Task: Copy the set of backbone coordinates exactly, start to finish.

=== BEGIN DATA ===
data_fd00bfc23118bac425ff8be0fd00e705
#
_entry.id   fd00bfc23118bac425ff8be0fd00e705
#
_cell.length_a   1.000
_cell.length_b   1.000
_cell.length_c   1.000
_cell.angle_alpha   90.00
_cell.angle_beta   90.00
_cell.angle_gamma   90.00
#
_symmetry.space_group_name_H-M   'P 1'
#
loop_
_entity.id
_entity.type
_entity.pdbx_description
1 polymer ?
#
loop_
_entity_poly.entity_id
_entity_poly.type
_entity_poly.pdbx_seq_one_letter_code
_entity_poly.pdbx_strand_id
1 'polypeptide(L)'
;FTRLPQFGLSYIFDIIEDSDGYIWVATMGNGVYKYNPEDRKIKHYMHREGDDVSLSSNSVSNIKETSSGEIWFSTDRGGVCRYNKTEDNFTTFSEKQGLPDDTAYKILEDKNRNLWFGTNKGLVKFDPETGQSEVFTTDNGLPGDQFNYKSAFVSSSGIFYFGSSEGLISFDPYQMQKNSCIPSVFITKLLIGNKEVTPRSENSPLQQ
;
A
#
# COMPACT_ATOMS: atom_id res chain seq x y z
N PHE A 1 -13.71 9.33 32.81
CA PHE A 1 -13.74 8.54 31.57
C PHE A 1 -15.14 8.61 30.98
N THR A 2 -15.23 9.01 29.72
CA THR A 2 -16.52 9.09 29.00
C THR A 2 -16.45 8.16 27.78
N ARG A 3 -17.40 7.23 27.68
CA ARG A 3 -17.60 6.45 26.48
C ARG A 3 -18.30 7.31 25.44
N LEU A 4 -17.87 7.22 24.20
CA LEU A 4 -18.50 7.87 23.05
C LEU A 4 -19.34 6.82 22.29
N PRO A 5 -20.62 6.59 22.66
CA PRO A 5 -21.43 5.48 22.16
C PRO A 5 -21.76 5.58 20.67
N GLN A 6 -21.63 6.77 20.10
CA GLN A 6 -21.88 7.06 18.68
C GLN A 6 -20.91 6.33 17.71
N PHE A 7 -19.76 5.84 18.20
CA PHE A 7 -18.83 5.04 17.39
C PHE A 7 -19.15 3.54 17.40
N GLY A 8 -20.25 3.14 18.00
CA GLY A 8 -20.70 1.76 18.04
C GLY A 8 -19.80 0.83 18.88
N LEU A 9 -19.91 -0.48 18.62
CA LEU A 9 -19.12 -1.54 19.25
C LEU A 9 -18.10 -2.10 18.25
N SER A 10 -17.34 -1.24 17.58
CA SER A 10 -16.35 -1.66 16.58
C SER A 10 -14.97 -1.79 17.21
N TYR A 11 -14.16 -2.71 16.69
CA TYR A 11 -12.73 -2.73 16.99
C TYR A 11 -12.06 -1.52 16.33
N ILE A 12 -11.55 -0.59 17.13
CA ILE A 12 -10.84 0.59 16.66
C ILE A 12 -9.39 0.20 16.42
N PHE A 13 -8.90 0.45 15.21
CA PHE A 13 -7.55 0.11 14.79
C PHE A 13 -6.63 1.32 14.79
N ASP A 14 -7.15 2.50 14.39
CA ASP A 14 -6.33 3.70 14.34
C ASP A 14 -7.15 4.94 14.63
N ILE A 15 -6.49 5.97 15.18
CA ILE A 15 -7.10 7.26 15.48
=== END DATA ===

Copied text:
data_fd00bfc23118bac425ff8be0fd00e705
#
_entry.id   fd00bfc23118bac425ff8be0fd00e705
#
_cell.length_a   1.000
_cell.length_b   1.000
_cell.length_c   1.000
_cell.angle_alpha   90.00
_cell.angle_beta   90.00
_cell.angle_gamma   90.00
#
_symmetry.space_group_name_H-M   'P 1'
#
loop_
_entity.id
_entity.type
_entity.pdbx_description
1 polymer ?
#
loop_
_entity_poly.entity_id
_entity_poly.type
_entity_poly.pdbx_seq_one_letter_code
_entity_poly.pdbx_strand_id
1 'polypeptide(L)'
;FTRLPQFGLSYIFDIIEDSDGYIWVATMGNGVYKYNPEDRKIKHYMHREGDDVSLSSNSVSNIKETSSGEIWFSTDRGGVCRYNKTEDNFTTFSEKQGLPDDTAYKILEDKNRNLWFGTNKGLVKFDPETGQSEVFTTDNGLPGDQFNYKSAFVSSSGIFYFGSSEGLISFDPYQMQKNSCIPSVFITKLLIGNKEVTPRSENSPLQQ
;
A
#
# COMPACT_ATOMS: atom_id res chain seq x y z
N PHE A 1 -13.71 9.33 32.81
CA PHE A 1 -13.74 8.54 31.57
C PHE A 1 -15.14 8.61 30.98
N THR A 2 -15.23 9.01 29.72
CA THR A 2 -16.52 9.09 29.00
C THR A 2 -16.45 8.16 27.78
N ARG A 3 -17.40 7.23 27.68
CA ARG A 3 -17.60 6.45 26.48
C ARG A 3 -18.30 7.31 25.44
N LEU A 4 -17.87 7.22 24.20
CA LEU A 4 -18.50 7.87 23.05
C LEU A 4 -19.34 6.82 22.29
N PRO A 5 -20.62 6.59 22.66
CA PRO A 5 -21.43 5.48 22.16
C PRO A 5 -21.76 5.58 20.67
N GLN A 6 -21.63 6.77 20.10
CA GLN A 6 -21.88 7.06 18.68
C GLN A 6 -20.91 6.33 17.71
N PHE A 7 -19.76 5.84 18.20
CA PHE A 7 -18.83 5.04 17.39
C PHE A 7 -19.15 3.54 17.40
N GLY A 8 -20.25 3.14 18.00
CA GLY A 8 -20.70 1.76 18.04
C GLY A 8 -19.80 0.83 18.88
N LEU A 9 -19.91 -0.48 18.62
CA LEU A 9 -19.12 -1.54 19.25
C LEU A 9 -18.10 -2.10 18.25
N SER A 10 -17.34 -1.24 17.58
CA SER A 10 -16.35 -1.66 16.58
C SER A 10 -14.97 -1.79 17.21
N TYR A 11 -14.16 -2.71 16.69
CA TYR A 11 -12.73 -2.73 16.99
C TYR A 11 -12.06 -1.52 16.33
N ILE A 12 -11.55 -0.59 17.13
CA ILE A 12 -10.84 0.59 16.66
C ILE A 12 -9.39 0.20 16.42
N PHE A 13 -8.90 0.45 15.21
CA PHE A 13 -7.55 0.11 14.79
C PHE A 13 -6.63 1.32 14.79
N ASP A 14 -7.15 2.50 14.39
CA ASP A 14 -6.33 3.70 14.34
C ASP A 14 -7.15 4.94 14.63
N ILE A 15 -6.49 5.97 15.18
CA ILE A 15 -7.10 7.26 15.48